This is a new and freshly published edition of this culturally important work by Leo Tolstoy, which is now, at last, again available to you. Enjoy this classic work today.
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Author: Leo Tolstoy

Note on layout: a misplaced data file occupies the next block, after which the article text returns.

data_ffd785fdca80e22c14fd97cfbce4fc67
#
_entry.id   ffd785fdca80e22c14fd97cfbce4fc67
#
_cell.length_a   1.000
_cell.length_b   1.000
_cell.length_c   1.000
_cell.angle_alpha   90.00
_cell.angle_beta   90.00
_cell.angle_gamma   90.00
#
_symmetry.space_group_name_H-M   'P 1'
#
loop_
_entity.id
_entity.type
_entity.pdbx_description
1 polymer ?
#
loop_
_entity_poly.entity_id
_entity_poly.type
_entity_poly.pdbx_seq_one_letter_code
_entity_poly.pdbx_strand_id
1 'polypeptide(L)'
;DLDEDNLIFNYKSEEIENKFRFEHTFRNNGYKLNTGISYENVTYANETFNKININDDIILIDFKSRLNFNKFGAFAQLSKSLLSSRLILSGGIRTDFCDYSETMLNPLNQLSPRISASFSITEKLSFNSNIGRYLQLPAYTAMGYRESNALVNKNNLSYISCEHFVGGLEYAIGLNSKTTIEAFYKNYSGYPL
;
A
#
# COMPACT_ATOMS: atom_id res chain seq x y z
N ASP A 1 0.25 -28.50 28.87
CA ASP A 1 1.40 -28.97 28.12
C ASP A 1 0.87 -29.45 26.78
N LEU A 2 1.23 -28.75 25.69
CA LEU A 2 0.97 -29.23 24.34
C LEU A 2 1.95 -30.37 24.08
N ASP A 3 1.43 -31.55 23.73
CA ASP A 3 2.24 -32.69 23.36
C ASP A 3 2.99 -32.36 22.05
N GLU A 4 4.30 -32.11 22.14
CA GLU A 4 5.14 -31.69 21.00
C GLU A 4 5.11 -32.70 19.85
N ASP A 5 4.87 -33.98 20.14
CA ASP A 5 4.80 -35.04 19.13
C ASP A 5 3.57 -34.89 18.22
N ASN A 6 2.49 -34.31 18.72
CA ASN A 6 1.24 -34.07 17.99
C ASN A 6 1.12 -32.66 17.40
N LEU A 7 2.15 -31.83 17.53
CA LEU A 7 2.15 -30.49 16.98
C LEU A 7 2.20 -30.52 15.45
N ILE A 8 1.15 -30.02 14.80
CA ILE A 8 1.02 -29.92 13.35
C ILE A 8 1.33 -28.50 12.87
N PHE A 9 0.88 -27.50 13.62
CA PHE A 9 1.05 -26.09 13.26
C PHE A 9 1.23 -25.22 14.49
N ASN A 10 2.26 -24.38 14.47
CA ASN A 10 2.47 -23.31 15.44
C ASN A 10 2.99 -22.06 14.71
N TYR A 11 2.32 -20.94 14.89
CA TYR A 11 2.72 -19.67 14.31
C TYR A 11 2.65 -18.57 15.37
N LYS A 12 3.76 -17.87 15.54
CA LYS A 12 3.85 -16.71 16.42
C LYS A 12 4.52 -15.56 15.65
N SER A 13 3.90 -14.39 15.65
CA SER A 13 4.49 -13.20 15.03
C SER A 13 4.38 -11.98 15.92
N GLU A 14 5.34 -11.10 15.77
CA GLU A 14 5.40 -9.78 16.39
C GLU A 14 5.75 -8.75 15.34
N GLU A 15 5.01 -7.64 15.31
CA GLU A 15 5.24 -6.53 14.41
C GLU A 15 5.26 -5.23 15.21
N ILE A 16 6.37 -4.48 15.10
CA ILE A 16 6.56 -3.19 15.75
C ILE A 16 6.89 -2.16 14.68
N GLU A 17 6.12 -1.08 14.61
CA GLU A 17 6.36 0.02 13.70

Finally available, a high quality book of the original classic edition of Tolstoy on Shakespeare. This is a new and freshly published edition of this culturally important work by Leo Tolstoy, which is now, at last, again available to you. Enjoy this classic work today. These selected paragraphs distill the contents and give you a quick look inside Tolstoy on Shakespeare: Not to mention the pompous, characterless language of King Lear, the same in which all Shakespeares Kings speak, the reader, or spectator, can not conceive that a King, however old and stupid he may be, could believe the words of the vicious daughters, with whom he had passed his whole life, and not believe his favorite daughter, but curse and banish her; and therefore the spectator, or reader, can not share the feelings of the persons participating in this unnatural scene. ...Lear becomes yet more exasperated and again curses Goneril, but when he is told that it was the Duke himself who ordered the stocks, he does not say anything, because, at this moment, Regan tells him that she can not receive him now and that he had best return to Goneril, and that in a months time she herself will receive him, with, however, not a hundred but fifty servants. ...Lears vacillations between pride, anger, and the hope of his daughters giving in, would be exceedingly touching if it were not spoilt by the verbose absurdities to which he gives vent, about being ready to divorce himself from Regans dead mother, should Regan not be glad to receive him, -or about his calling down fen suckd frogs which he invokes, upon the head of his daughter, or about the heavens being obliged to patronize old people because they themselves are old. ...Then the King, after his disconnected utterances, suddenly begins to speak ironically about flatterers, who agreed to all he said, Ay, and no, too, was no good divinity, but, when he got into a storm without shelter, he saw all this was not true; and then goes on to say that as all creation addicts itself to adultery, and Gloucesters bastard son had treated his father more kindly than his daughters had treated him (altho Lear, according to the development of the drama, could not know how Edmund had treated Gloucester), therefore, let dissoluteness prosper, the more so as, being a King, he needs soldiers. ...Then, when, according to the old drama, Leir asks his daughters about their love for him, Cordelia does not say, as Shakespeare has it, that she will not give her father all her love, but will love her husband, too, should she marry-which is quite unnatural-but simply says that she can not express her love in words, but hopes that her actions will prove it.